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PRESCRIPTION BOOKS SCHEME IS JUST WHAT THE DOCTOR ORDERED

January 19, 2007 11:45 AM

Doctors and library staff in East Dunbartonshire are working together to offer patients with poor mental health a brand new healthy reading service that may help them in their recovery.

Through the ‘Healthy Reading'/‘Book Prescription' initiative, Easy Dunbartonshire Council's libraries will stock a collection of books, recommended by NHS Greater Glasgow & Clyde, which local people can borrow on the advice of their GP.

Councillor Eric Gotts, Convener of the Education & Cultural Services Committee helped launched the initiative at William Patrick Library in Kirkintilloch on Wednesday, January 17.

He said, "The scheme is about the Council and the NHS working together to offer people suffering from common mental health issues, the chance to borrow approved books that will give them an insight into the health problems they are facing.

"If a GP recommends that a patient borrows a book under this scheme, the patient will find our libraries to be friendly and accessible places where they will feel welcome and comfortable."

The books cover topics such as anxiety, depression, panic attacks, mood swings and low self esteem. Other books discuss overcoming a gambling addiction, surviving sexual abuse and coping with bereavement.

Heather Glennie, Operations Manager for Mental Health Services within East Dunbartonshire Community Health Partnership, explained that the scheme will form part of a specific series of first line interventions utilised by GPs within this CHP.

Heather said,  "Such books within this scheme have been shown to be highly effective in assisting people experiencing mild to moderate mental health issues such as stress, anxiety and bereavement reactions.

"GPs are key in first line intervention when patients begin experiencing mental health issues.

"If a GP feels a patient is experiencing mental health issues there are a range of options they can consider.

"Within this scheme the GP will have details of books available within the scheme which he/she could recommend.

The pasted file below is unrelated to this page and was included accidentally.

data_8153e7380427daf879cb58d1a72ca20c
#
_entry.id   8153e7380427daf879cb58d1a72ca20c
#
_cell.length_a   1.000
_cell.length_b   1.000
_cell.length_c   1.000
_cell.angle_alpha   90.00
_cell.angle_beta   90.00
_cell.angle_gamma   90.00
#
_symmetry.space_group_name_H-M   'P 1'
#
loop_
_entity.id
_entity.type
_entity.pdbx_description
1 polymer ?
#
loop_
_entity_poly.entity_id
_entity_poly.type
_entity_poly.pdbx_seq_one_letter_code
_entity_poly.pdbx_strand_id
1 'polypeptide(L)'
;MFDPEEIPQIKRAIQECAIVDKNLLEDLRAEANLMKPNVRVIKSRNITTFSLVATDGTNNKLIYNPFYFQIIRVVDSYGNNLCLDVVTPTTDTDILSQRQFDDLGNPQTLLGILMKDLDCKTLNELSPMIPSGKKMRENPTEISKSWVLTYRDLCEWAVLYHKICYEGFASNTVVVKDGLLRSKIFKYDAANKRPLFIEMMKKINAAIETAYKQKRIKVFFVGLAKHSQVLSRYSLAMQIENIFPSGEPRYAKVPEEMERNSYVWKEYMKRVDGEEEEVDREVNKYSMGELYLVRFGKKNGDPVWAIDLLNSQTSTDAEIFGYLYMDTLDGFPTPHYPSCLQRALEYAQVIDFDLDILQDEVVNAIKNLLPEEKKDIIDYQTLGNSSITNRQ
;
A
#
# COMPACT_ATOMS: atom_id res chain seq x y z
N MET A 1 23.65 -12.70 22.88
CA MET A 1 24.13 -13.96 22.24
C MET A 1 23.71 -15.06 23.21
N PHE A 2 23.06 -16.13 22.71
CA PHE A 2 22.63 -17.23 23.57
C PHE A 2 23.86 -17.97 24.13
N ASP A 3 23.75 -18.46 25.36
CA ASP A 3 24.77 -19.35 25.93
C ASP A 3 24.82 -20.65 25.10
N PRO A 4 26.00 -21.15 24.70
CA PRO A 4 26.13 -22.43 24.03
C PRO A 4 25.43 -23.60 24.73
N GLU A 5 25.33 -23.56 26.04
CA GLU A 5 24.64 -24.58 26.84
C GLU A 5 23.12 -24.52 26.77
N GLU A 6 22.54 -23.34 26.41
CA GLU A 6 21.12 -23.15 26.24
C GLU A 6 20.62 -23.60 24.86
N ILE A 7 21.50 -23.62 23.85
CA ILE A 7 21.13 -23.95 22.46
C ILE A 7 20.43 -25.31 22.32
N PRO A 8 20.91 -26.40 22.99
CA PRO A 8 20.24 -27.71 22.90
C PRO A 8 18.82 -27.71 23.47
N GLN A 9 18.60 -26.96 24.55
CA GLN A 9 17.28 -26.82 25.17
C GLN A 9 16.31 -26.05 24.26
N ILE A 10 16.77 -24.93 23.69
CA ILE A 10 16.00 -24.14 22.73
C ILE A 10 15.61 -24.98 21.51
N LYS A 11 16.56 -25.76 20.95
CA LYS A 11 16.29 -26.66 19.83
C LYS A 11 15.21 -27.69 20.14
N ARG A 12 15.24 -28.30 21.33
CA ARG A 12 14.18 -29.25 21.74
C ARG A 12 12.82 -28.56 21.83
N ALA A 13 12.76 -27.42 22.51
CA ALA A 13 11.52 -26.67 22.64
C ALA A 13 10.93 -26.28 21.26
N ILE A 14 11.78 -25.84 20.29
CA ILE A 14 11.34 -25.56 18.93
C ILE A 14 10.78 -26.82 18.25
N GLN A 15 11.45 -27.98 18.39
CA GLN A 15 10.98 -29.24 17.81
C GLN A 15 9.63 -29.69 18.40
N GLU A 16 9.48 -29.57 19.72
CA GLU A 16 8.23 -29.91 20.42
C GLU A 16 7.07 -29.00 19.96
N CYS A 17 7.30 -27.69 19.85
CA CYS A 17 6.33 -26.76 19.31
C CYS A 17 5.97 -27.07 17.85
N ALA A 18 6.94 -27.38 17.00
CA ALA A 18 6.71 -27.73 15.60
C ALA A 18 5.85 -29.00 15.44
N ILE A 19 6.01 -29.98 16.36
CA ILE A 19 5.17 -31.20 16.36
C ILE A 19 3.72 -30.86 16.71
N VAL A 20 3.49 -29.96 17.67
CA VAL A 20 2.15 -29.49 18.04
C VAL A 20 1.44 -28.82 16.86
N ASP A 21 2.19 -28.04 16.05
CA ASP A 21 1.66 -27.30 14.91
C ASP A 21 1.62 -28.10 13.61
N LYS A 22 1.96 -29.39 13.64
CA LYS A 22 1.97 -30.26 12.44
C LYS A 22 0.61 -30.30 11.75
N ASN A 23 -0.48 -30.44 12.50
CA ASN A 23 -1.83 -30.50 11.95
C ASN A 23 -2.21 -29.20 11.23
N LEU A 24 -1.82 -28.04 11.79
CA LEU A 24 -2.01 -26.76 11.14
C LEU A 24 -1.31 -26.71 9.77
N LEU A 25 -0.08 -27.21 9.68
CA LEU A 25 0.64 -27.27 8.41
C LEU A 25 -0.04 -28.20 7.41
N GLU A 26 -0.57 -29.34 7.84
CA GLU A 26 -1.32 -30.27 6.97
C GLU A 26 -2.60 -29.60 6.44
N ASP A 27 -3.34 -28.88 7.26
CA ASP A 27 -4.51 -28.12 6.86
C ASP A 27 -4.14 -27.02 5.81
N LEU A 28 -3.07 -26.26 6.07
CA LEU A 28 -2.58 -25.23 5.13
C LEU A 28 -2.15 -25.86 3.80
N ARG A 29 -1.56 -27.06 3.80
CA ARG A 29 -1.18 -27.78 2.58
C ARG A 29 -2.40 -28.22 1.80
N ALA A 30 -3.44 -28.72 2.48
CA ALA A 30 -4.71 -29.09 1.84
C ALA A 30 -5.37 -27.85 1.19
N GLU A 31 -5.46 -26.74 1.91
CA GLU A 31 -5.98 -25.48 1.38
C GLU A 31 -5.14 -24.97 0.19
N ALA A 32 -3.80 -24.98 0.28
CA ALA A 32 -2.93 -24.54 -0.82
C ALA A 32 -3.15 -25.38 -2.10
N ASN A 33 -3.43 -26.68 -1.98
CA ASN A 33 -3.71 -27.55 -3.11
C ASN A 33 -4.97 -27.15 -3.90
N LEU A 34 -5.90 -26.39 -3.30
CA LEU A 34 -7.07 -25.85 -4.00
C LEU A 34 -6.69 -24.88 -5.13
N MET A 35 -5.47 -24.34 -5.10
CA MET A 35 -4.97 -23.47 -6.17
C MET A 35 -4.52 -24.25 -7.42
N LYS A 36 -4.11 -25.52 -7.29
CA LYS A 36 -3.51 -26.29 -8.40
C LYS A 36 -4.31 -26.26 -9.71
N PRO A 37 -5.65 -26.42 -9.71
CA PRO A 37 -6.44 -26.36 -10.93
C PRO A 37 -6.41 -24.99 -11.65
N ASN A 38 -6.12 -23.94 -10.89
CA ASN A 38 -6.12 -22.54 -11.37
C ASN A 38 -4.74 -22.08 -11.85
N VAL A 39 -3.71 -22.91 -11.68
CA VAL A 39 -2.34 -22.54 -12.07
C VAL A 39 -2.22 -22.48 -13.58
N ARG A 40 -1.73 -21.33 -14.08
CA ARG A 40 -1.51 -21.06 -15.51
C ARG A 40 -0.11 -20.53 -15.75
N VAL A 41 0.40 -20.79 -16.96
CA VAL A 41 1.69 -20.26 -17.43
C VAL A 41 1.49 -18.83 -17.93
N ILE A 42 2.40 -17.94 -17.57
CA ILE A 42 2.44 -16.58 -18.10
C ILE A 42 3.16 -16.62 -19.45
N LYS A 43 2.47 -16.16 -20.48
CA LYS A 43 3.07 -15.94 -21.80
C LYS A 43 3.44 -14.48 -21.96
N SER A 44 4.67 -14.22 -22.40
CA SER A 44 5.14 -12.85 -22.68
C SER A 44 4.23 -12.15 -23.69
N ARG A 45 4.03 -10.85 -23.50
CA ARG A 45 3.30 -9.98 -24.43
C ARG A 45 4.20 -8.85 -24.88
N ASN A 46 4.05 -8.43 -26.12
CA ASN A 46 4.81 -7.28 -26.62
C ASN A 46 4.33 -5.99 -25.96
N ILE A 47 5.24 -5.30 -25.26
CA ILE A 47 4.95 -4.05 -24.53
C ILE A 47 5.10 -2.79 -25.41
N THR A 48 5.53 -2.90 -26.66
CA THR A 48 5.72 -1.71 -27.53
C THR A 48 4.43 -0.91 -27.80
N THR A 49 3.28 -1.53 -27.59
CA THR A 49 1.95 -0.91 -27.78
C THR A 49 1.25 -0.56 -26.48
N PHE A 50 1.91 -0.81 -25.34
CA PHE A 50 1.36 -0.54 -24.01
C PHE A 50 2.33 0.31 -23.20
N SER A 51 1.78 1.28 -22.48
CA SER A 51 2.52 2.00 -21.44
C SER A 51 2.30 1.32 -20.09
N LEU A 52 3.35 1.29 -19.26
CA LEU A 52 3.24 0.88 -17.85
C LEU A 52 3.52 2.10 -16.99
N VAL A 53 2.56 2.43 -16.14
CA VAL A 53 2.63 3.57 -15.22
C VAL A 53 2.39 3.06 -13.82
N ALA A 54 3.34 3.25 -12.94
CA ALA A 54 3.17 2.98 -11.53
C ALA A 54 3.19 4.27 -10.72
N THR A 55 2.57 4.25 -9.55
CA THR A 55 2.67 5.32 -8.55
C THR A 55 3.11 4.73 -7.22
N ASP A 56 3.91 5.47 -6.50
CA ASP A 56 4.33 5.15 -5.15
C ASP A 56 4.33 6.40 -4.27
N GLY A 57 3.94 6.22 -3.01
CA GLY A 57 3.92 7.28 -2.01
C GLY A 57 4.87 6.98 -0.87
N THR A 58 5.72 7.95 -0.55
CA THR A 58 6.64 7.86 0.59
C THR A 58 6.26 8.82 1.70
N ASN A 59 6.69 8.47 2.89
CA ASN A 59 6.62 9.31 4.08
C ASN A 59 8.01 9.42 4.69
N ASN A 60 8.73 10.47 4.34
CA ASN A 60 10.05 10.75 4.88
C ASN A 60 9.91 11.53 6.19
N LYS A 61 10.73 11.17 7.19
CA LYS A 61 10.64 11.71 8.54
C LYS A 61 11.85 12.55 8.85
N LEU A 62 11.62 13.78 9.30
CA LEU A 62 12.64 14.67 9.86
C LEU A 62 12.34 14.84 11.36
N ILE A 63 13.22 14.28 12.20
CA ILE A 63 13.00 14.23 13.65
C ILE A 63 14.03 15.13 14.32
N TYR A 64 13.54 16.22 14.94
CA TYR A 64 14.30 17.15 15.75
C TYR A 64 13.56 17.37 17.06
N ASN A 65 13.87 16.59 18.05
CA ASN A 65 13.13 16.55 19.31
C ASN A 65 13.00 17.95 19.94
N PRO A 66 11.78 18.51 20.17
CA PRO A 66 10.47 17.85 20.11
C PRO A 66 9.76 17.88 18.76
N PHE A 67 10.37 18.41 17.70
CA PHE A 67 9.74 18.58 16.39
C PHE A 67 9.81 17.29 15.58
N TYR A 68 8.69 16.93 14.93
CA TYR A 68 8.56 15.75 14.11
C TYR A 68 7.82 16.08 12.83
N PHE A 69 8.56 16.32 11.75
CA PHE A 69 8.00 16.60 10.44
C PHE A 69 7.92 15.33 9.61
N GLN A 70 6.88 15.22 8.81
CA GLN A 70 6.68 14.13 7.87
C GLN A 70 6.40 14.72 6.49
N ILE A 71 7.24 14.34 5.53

"The patient will then be offered a paper prescription which they can take to their nearest library.

"Many books we recommend contain self help exercises /suggestions and patients will be encouraged to copy the exercises suggested within the book and use them at their leisure.

"Patients do not have to be a member of a library to use this scheme."

The new service is confidential and the recommended reading list has been validated by experts.

Patients hand over their "prescription" to the librarian who will then get the suggested book from the library shelves, which are also open to the entire library membership.

Heather went on,  "People using this service should not feel any different from going along as usual to their local library and borrowing a book."

Similar schemes in operation have indicated very positive feedback from people who have accessed them, and comments have included,  "after reading the book I felt a new sense of well being", and "this book helped me learn how to change thoughts and become more of a positive person. It was valuable to my recovery"
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For more information contact:  Claire Robertson, Public Affairs, 0141 578 8032, and Susan Carden, Communications Officer, NHS Greater Glasgow and Clyde, 0141 201 4429

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